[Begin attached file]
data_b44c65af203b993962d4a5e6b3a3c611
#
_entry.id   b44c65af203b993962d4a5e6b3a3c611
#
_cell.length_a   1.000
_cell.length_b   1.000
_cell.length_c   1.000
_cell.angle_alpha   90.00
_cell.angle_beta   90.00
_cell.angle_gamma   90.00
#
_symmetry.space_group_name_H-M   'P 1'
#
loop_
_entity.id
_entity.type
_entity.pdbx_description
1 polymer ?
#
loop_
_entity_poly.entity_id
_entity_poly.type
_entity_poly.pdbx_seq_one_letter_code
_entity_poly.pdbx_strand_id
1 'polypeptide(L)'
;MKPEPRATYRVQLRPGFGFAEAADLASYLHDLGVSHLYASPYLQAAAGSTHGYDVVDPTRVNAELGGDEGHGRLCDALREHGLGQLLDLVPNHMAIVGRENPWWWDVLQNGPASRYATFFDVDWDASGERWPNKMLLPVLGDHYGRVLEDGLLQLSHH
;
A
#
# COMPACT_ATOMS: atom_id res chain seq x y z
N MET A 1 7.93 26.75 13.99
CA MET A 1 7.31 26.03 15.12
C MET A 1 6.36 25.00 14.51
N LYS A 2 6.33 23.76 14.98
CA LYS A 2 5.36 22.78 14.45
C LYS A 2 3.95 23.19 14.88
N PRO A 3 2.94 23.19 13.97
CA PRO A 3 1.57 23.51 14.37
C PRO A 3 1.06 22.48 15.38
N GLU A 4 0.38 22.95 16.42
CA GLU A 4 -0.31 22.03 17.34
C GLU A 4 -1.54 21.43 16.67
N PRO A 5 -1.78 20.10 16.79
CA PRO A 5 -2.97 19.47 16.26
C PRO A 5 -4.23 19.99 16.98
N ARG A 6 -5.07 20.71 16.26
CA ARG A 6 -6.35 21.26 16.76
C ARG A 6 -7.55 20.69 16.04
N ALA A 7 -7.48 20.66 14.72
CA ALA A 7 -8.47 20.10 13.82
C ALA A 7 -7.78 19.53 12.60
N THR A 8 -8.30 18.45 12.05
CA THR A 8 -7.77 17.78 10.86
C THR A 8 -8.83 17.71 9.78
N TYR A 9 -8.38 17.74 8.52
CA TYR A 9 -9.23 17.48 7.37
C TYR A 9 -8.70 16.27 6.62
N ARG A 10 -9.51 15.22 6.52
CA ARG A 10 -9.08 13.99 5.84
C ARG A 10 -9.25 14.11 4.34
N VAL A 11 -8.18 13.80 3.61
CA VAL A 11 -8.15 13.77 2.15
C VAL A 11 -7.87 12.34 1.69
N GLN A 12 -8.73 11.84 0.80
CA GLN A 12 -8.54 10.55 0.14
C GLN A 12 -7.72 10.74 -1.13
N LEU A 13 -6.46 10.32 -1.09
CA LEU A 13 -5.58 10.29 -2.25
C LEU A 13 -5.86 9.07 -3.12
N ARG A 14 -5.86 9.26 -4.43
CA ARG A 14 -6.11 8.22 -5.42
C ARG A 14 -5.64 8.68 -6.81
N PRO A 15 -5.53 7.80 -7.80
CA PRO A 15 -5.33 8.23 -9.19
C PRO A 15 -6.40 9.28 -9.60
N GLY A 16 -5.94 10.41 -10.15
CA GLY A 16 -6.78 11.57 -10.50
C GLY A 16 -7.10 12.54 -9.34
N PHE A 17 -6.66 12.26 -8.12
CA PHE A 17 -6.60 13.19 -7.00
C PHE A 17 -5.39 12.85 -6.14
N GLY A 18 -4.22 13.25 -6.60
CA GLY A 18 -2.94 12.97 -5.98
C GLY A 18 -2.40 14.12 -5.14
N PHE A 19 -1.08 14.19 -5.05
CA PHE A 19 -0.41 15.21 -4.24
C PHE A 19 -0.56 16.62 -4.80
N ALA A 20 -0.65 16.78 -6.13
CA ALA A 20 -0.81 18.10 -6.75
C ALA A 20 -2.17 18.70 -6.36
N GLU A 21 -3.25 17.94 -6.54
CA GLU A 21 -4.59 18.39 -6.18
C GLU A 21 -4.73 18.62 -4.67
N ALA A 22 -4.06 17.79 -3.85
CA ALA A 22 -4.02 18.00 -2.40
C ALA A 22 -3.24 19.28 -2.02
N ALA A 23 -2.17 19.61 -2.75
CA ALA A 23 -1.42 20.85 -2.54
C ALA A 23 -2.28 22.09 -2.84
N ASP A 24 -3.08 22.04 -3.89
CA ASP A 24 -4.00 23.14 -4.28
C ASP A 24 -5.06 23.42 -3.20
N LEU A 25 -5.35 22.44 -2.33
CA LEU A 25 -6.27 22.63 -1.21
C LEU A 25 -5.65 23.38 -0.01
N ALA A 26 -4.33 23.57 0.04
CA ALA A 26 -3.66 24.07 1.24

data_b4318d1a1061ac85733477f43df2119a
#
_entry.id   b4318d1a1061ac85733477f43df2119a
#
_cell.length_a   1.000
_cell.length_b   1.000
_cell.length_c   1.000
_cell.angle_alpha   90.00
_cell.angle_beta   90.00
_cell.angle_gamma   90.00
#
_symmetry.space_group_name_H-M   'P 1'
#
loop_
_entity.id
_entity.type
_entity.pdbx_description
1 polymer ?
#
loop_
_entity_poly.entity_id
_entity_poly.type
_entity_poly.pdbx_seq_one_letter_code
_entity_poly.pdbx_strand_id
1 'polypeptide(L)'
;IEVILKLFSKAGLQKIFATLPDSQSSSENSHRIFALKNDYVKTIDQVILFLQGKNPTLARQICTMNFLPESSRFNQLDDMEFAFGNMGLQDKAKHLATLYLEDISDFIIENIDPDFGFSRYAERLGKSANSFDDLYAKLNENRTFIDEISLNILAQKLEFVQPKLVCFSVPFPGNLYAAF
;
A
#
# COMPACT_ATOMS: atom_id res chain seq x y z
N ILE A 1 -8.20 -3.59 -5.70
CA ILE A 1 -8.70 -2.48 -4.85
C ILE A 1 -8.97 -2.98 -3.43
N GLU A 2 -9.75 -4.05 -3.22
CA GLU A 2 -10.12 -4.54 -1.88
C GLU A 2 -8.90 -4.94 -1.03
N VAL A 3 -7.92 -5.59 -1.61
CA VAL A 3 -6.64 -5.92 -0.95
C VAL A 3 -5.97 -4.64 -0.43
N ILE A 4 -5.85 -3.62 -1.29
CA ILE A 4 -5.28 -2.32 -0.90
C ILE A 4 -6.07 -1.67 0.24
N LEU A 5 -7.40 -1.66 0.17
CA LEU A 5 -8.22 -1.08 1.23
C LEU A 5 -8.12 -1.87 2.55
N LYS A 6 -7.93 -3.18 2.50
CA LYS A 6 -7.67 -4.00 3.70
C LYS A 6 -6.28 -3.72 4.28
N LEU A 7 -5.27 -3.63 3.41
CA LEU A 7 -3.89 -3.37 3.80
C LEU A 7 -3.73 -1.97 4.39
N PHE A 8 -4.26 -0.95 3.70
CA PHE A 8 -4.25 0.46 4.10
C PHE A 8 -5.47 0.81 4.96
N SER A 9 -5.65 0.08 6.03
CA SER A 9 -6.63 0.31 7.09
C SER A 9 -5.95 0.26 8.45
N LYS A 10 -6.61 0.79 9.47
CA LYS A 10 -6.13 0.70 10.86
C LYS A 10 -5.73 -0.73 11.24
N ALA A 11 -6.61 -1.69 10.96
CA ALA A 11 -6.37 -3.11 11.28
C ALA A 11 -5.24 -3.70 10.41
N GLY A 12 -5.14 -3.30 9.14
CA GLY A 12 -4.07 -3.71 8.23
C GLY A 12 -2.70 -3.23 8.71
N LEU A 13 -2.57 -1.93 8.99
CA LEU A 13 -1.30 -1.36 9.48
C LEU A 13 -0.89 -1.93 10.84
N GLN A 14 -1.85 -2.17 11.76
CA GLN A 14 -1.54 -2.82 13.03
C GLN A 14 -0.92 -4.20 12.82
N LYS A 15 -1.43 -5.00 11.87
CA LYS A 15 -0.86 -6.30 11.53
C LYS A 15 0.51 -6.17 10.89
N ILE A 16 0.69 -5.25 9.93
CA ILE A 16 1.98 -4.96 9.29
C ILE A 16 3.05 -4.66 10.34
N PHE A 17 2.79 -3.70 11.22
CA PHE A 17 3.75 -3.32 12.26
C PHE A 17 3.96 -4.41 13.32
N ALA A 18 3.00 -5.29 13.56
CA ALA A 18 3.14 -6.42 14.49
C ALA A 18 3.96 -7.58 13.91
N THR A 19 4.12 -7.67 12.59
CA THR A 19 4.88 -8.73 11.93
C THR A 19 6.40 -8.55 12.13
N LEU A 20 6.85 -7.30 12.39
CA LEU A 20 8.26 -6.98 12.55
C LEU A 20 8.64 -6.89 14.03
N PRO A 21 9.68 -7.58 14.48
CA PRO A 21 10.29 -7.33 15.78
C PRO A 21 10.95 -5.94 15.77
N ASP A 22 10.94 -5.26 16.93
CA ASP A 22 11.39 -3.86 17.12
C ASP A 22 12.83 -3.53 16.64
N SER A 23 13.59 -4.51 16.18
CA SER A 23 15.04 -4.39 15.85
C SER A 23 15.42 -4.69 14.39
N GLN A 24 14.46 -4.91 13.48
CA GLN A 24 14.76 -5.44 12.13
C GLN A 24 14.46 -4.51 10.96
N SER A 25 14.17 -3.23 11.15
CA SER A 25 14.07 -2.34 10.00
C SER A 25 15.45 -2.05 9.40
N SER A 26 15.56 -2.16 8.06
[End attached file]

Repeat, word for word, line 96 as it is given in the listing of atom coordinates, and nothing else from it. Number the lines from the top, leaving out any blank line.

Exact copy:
C ALA A 22 -3.24 19.28 -2.02